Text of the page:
Blindness. In Great Britain one of every 1,100 to 1,200 persons is blind, and thus in England and Wales there are some 30,000 blind people. The advances which have been made in ophthalmic surgery have considerably lessened the number of cases of loss of sight occurring in the course of a year, and this improvement has been specially marked within quite recent times. Still much remains to be done; too many people are still to be seen whose blindness is due to causes which might have been prevented had the mischief been dealt with in time.
Perhaps the most important of the preventable causes of blindness is the ophthalmia of infants. The neglect of inflammation of the eyes in the newborn child too often leads to blindness; and yet if the necessity for careful treatment be recognised from the very commencement of the affection, no impairment of vision should result. Neglect and want of cleanliness can work in this disease a life-long mischief, in the course of a few hours.
Sympathetic ophthalmia is another form of ocular disease which used to be accountable for many cases of blindness. An injury of one eye may set up "sympathetic" inflammation, as it is called, in the other, and so lead to loss of sight in both. In the case of so important an organ as the eye, the advisability of at once seeking competent advice, even in what may appear a trivial affection, cannot be too strongly insisted upon.
Fortunately the dense corneal opacities so often seen in former years as the result of smallpox are now quite a rare phenomenon. Sight is not often actually lost, but in an enormous number of cases it is considerably impaired, by the neglect on the part of parents to recognise the fact that their children require a pair of glasses. Reiterated complaints of headache in a child should always cause suspicion to fall upon the eyes; and again, the fact that a child holds its head close to its book and has indifferent vision for distant objects should be held to demand prompt attention. If the evil be recognised, it is most important to obtain the right glasses and not be content with a rough and ready trial. Skilled advice should be obtained at the outset, and on no account should a child be allowed to run the risk attendant upon wearing a pair of spectacles simply because they appear to suit the eyes.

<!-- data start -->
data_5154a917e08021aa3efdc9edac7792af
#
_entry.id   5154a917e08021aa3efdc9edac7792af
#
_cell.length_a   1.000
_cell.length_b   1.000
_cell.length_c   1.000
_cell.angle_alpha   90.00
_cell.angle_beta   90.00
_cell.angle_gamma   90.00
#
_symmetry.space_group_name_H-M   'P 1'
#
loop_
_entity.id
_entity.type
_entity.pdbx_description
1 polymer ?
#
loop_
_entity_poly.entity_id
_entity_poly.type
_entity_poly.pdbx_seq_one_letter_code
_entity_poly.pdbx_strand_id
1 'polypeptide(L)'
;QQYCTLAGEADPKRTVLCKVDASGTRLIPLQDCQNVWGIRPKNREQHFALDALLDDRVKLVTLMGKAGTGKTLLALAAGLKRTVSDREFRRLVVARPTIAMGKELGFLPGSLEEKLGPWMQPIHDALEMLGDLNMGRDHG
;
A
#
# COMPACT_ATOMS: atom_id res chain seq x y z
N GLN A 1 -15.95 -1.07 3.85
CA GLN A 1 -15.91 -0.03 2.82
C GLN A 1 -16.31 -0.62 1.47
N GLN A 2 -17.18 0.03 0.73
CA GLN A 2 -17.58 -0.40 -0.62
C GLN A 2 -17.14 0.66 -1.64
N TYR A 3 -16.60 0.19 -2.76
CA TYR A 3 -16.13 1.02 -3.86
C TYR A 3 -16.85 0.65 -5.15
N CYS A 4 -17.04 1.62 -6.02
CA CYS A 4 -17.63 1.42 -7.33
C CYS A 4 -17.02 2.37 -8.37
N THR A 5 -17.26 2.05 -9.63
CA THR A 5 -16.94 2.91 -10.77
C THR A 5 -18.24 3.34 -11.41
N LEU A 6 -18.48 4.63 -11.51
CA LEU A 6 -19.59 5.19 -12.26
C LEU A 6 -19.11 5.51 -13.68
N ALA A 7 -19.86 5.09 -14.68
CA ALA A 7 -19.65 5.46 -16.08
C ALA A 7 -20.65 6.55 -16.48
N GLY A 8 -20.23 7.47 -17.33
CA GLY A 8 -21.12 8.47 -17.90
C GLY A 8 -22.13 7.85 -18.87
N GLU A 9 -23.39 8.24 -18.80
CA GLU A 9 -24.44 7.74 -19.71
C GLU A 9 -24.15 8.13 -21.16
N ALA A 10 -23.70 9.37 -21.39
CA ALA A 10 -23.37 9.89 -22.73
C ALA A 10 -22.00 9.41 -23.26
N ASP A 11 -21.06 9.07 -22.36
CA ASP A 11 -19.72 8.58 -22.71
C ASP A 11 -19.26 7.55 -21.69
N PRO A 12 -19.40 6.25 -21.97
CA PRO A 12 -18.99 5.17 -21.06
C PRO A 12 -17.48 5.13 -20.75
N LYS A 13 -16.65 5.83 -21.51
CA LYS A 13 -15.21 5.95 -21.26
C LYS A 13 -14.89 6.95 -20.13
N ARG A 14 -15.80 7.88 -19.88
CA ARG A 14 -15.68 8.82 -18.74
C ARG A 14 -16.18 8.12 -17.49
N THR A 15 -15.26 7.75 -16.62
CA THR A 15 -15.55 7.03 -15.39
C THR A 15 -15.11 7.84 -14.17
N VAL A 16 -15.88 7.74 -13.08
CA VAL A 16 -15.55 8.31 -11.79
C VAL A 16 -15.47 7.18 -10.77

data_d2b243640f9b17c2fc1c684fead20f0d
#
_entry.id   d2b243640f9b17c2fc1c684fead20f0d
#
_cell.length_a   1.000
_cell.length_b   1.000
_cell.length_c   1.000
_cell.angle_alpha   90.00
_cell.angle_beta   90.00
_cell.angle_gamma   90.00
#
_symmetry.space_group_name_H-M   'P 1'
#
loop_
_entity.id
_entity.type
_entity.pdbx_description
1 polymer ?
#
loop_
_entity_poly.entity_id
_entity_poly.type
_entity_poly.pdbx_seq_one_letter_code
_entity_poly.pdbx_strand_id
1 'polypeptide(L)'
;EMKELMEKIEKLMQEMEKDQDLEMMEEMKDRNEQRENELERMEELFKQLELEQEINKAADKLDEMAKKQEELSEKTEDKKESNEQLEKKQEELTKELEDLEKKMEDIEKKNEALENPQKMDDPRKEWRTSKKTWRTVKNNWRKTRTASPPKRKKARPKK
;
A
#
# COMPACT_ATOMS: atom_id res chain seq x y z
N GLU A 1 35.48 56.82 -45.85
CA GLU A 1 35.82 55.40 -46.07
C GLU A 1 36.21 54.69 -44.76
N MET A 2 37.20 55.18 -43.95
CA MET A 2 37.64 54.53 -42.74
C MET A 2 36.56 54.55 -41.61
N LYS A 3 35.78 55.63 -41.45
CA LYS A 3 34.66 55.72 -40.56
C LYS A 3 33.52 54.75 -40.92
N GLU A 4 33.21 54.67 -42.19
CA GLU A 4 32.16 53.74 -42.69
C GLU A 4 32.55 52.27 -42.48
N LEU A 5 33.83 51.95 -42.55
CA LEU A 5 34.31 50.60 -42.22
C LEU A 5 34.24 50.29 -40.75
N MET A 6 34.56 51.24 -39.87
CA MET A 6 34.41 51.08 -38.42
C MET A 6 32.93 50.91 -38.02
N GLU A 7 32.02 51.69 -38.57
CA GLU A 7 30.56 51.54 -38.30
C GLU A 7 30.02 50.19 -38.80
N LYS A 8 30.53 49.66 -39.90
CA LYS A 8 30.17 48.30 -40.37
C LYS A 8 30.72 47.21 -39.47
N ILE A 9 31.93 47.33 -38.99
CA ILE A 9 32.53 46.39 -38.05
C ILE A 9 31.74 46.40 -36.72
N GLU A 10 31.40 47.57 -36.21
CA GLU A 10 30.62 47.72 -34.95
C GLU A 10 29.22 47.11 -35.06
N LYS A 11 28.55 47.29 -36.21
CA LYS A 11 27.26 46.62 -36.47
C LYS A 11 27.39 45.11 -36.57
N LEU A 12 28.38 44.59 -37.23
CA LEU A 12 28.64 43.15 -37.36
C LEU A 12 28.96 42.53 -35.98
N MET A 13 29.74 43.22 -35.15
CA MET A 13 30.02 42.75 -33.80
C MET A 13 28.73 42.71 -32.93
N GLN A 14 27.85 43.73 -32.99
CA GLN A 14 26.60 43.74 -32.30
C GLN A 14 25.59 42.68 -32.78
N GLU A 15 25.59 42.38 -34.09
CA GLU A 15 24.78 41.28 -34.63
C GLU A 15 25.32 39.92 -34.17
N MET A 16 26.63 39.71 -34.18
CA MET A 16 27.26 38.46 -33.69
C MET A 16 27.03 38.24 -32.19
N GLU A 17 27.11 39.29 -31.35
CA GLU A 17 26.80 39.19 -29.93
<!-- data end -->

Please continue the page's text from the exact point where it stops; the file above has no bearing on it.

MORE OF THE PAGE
The education of the blind has received much attention during the present century. M. Hauy conceived the idea in 1784 of enabling blind people to read by passing the finger over letters raised in relief. Many forms of type have been tried, among which maybe mentioned those of Frere, Lucas, and Moon. The last named form is in most general use. Blind people are taught various trades, especially those of rope, brush, broom, and basket making. Pianoforte tuning has been suggested as an employment for the blind, and found eminently satisfactory. For information on these subjects see Education and Employment of the Blind, by Dr. Armitage.